We'd be remiss if we didn't single out other great investigations into Taser, like this one from CBC News and Radio-Canada. The two news organizations teamed up to produce an amazing piece that aired Thursday night in Canada. The Arizona Republic, Taser International's hometown paper, published a piece on the findings in Friday's paper. Here's their lede:
A new study has found that the type of Taser stun gun used most by police officers can fire more electricity than the company says is possible, which the study's authors say raises the risk of cardiac arrest as much as 50 percent in some people.
The study, led by a Montreal biomedical engineer and a U.S. defense contractor at the request of the Canadian Broadcasting Corp., also concluded that even stun guns firing at expected electrical levels carry some risk of inducing a heart attack, depending on the circumstances.
The researchers' analysis contradicts Taser's position that electric shocks from the weapons cannot kill. The study said the results raise questions about quality control in the stun gun's manufacturing and decline in performance over time.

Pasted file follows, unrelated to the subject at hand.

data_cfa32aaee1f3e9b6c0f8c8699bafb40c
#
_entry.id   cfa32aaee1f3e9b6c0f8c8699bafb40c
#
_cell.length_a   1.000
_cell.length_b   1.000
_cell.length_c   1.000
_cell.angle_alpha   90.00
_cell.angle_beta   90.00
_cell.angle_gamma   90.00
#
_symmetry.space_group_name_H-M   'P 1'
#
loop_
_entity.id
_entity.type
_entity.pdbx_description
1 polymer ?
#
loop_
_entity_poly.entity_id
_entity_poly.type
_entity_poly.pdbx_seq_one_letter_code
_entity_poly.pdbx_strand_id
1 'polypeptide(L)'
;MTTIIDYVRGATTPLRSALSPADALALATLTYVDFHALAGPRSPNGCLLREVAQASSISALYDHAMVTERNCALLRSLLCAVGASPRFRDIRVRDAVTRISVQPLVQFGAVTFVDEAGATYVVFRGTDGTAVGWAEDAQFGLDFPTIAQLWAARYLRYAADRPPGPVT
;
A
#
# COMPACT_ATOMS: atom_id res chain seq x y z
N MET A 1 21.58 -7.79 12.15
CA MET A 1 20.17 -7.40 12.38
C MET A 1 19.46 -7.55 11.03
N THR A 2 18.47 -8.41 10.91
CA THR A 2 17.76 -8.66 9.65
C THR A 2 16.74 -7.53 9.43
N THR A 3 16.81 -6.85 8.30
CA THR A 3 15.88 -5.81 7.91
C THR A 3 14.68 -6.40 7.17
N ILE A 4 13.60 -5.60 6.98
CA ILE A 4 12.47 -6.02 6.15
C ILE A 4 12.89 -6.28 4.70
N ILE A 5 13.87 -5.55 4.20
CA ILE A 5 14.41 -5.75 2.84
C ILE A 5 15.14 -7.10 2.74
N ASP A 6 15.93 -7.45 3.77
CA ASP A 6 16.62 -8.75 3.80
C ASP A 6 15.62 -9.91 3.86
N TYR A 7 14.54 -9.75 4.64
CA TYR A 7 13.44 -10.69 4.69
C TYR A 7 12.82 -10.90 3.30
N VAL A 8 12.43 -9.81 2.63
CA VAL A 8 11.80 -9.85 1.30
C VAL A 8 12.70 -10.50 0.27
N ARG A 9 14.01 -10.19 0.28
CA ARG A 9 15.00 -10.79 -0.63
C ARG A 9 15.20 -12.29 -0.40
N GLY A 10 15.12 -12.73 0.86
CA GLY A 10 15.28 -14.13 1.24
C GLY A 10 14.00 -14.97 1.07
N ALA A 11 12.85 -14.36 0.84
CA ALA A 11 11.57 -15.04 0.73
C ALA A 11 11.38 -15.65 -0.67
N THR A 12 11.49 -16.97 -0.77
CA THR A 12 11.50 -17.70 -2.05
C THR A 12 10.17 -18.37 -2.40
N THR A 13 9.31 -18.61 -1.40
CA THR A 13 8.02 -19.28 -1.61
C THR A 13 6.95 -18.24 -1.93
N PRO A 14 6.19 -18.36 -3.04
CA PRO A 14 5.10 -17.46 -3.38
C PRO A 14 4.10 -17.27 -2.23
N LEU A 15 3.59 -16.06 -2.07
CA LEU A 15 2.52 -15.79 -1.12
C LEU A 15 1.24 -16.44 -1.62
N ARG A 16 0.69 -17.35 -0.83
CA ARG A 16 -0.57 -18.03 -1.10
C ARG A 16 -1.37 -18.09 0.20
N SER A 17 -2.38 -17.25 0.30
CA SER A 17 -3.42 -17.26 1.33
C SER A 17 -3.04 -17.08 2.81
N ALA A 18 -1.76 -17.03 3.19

Pierre Savard, a biomedical engineer at the University of Montreal, designed the technical procedure for the CBC's testing based on Taser International's specifications.
Savard told CBC News it is scientifically significant that about nine percent of the Tasers fired in the tests delivered more current than they are supposed to do, especially since he believes no one is verifying the company's claims.
"I think it's important because Taser is not subjected to international standards," Savard said. "When you use a cellphone, well, cellphones have to respect a set of standards … for the electric magnetic field that it emits. The Taser, well, nobody knows except Taser International."
Savard said the cause of the increased current could be either due to faulty quality control during the stun guns' manufacturing or electrical components that deteriorate with age.
The findings are troubling, since police officers are trained to aim a Taser at the chest, said Savard, who studies heart rhythms and how they are affected by electrical stimulation.
"When you combine an increased current intensity with a dart that falls right over the heart for somebody who has cardiovascular disease or other conditions such as using drugs, for example, it can all add up to a fatal issue," Savard said.
The piece is the CBC's latest in their ongoing investigation into Tasers, which really took off after the October 2007 death of Robert Dziekanski, a Polish man who died after being shocked by police Tasers at Vancouver International Airport.
Canada's press has been leading the way in Taser coverage over the past year as interest in the U.S. has waned. This piece is the latest example of that.